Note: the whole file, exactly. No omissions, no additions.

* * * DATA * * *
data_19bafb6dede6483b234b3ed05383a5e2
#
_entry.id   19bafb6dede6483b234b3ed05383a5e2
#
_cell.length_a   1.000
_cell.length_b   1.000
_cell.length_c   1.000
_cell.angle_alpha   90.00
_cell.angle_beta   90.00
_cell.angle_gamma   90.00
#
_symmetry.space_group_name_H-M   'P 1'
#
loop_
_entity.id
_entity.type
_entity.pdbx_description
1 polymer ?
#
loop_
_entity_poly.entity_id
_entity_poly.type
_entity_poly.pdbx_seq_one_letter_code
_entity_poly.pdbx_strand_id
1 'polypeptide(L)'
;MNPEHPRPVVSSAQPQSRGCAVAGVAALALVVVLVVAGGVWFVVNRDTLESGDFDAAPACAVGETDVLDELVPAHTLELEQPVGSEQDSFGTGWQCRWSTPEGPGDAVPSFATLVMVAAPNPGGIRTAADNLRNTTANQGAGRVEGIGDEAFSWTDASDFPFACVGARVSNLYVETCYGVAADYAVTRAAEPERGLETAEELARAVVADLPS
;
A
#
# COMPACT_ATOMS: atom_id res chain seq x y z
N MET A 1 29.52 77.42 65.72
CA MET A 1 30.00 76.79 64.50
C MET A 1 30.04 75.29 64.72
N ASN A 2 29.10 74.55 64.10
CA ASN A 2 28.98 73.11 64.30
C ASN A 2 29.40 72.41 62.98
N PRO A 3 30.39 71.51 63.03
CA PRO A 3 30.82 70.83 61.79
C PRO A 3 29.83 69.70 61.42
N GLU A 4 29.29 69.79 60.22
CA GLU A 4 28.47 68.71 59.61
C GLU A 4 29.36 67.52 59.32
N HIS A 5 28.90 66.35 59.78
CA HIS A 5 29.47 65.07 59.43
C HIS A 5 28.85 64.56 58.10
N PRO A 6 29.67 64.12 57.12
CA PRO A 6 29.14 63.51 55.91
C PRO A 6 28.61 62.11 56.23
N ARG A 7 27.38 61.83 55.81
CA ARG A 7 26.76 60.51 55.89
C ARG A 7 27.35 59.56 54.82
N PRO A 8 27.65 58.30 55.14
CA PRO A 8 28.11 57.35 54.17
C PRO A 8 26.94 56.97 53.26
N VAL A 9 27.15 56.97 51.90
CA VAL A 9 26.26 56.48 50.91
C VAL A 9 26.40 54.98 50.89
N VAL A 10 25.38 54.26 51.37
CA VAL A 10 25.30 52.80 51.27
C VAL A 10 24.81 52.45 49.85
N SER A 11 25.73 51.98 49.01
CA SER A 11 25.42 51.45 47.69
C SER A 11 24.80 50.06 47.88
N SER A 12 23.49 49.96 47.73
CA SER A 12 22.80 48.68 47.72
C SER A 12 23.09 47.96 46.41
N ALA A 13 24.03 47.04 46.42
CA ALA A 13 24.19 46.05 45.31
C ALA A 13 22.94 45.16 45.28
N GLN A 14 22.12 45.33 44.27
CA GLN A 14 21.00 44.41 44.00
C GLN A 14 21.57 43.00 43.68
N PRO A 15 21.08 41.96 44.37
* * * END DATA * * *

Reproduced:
data_19bafb6dede6483b234b3ed05383a5e2
#
_entry.id   19bafb6dede6483b234b3ed05383a5e2
#
_cell.length_a   1.000
_cell.length_b   1.000
_cell.length_c   1.000
_cell.angle_alpha   90.00
_cell.angle_beta   90.00
_cell.angle_gamma   90.00
#
_symmetry.space_group_name_H-M   'P 1'
#
loop_
_entity.id
_entity.type
_entity.pdbx_description
1 polymer ?
#
loop_
_entity_poly.entity_id
_entity_poly.type
_entity_poly.pdbx_seq_one_letter_code
_entity_poly.pdbx_strand_id
1 'polypeptide(L)'
;MNPEHPRPVVSSAQPQSRGCAVAGVAALALVVVLVVAGGVWFVVNRDTLESGDFDAAPACAVGETDVLDELVPAHTLELEQPVGSEQDSFGTGWQCRWSTPEGPGDAVPSFATLVMVAAPNPGGIRTAADNLRNTTANQGAGRVEGIGDEAFSWTDASDFPFACVGARVSNLYVETCYGVAADYAVTRAAEPERGLETAEELARAVVADLPS
;
A
#
# COMPACT_ATOMS: atom_id res chain seq x y z
N MET A 1 29.52 77.42 65.72
CA MET A 1 30.00 76.79 64.50
C MET A 1 30.04 75.29 64.72
N ASN A 2 29.10 74.55 64.10
CA ASN A 2 28.98 73.11 64.30
C ASN A 2 29.40 72.41 62.98
N PRO A 3 30.39 71.51 63.03
CA PRO A 3 30.82 70.83 61.79
C PRO A 3 29.83 69.70 61.42
N GLU A 4 29.29 69.79 60.22
CA GLU A 4 28.47 68.71 59.61
C GLU A 4 29.36 67.52 59.32
N HIS A 5 28.90 66.35 59.78
CA HIS A 5 29.47 65.07 59.43
C HIS A 5 28.85 64.56 58.10
N PRO A 6 29.67 64.12 57.12
CA PRO A 6 29.14 63.51 55.91
C PRO A 6 28.61 62.11 56.23
N ARG A 7 27.38 61.83 55.81
CA ARG A 7 26.76 60.51 55.89
C ARG A 7 27.35 59.56 54.82
N PRO A 8 27.65 58.30 55.14
CA PRO A 8 28.11 57.35 54.17
C PRO A 8 26.94 56.97 53.26
N VAL A 9 27.15 56.97 51.90
CA VAL A 9 26.26 56.48 50.91
C VAL A 9 26.40 54.98 50.89
N VAL A 10 25.38 54.26 51.37
CA VAL A 10 25.30 52.80 51.27
C VAL A 10 24.81 52.45 49.85
N SER A 11 25.73 51.98 49.01
CA SER A 11 25.42 51.45 47.69
C SER A 11 24.80 50.06 47.88
N SER A 12 23.49 49.96 47.73
CA SER A 12 22.80 48.68 47.72
C SER A 12 23.09 47.96 46.41
N ALA A 13 24.03 47.04 46.42
CA ALA A 13 24.19 46.05 45.31
C ALA A 13 22.94 45.16 45.28
N GLN A 14 22.12 45.33 44.27
CA GLN A 14 21.00 44.41 44.00
C GLN A 14 21.57 43.00 43.68
N PRO A 15 21.08 41.96 44.37